Red lines on a map have not changed the spectacular sea view
from Stewart Alderton's kitchen window.
But the pen strokes might change the perception of the view
for potential buyers and insurance companies, leaving Mr
Alderton worried his Ocean View nest egg could be under
The change was the result of the Dunedin City Council's
proposed new approach to managing the city's natural hazards,
including a ban on new development in the highest-risk areas
of the city.
Ocean View is one such zone, where the red lines now
indicated an ''extreme'' risk of coastal hazards - tsunamis,
storm surges, erosion and sea level rise - for a cluster of
houses along the seaward side of Brighton Rd, south of
That includes Mr Alderton's three-bedroom home, built in
Brighton Rd five years ago, nestled just back from the
beach's pounding surf.
Mr Alderton (66) said the first he knew of the council's
proposed new approach was reports in the media yesterday.
The announcement did not come as a ''bombshell'', given the
surf breaking outside his window and the recurring coastal
erosion he had witnessed in recent years.
''I thought we would probably be involved.''
He expected property values could drop in the worst-affected
areas and insurance could become more difficult or expensive
to obtain, which was ''probably a wee bit upsetting''.
''If we did decide to downsize as we get older, maybe we
haven't got the wee nest egg we thought we had,'' he said.
His comments came after council planning and regulatory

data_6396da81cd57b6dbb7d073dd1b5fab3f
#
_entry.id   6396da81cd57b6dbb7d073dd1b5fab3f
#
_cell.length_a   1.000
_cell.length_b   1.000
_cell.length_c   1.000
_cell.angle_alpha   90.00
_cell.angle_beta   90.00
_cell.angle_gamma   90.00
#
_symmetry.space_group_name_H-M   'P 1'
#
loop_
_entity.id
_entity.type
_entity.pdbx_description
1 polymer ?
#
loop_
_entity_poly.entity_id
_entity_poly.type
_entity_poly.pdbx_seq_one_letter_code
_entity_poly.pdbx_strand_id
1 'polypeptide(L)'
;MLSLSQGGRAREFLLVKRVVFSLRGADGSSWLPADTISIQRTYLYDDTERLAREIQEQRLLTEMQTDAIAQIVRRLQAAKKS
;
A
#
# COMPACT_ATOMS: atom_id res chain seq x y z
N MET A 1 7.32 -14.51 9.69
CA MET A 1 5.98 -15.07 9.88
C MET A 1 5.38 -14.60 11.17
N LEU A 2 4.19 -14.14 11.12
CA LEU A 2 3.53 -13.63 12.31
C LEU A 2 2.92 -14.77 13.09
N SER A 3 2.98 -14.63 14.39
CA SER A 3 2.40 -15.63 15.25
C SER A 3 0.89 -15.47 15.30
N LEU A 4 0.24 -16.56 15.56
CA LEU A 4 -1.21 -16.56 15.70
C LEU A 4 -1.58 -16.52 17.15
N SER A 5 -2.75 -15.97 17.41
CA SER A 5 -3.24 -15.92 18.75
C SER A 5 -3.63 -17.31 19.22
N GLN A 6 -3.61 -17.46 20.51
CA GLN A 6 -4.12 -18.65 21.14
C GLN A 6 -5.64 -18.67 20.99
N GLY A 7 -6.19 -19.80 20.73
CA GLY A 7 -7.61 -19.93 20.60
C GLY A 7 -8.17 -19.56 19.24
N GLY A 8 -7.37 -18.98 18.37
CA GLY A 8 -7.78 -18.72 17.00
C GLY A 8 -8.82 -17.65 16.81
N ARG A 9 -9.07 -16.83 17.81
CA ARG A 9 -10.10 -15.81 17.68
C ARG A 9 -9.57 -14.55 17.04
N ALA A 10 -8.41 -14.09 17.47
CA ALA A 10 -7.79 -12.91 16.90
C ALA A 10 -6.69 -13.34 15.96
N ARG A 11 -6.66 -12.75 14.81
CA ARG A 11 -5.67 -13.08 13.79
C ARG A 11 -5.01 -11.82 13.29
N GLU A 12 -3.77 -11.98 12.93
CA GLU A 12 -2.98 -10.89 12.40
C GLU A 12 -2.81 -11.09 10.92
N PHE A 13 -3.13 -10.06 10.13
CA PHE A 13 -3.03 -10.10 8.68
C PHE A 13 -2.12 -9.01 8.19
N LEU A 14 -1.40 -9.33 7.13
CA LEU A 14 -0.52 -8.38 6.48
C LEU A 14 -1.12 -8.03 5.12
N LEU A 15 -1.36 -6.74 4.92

committee chairman Cr David Benson-Pope said it was
''probably inevitable'' property prices in the highest-risk
areas would take a hit.
Insurance cover would not necessarily be affected, but
changes to some contract terms and premiums could result,
insurance figures indicated.
Mr Alderton said he was not the only Ocean View resident
likely to be affected if the changes were confirmed.
Neighbours had plans to demolish their homes and replace them
with larger developments, but could be thwarted by the
council's new approach.
Mr Alderton said his wife's parents had lived on the property
for ''many, many years'' and he had no plans to move.
''We don't consider it a hazard at this stage.''
Despite that, Mr Alderton said it was important to warn
people of the risks, and applauded the council's ''pretty
''If we believe what we are getting told about the rising
water and all that, we have just got to take precautions for
any disasters that may happen.
''We have got to look ahead for future generations.''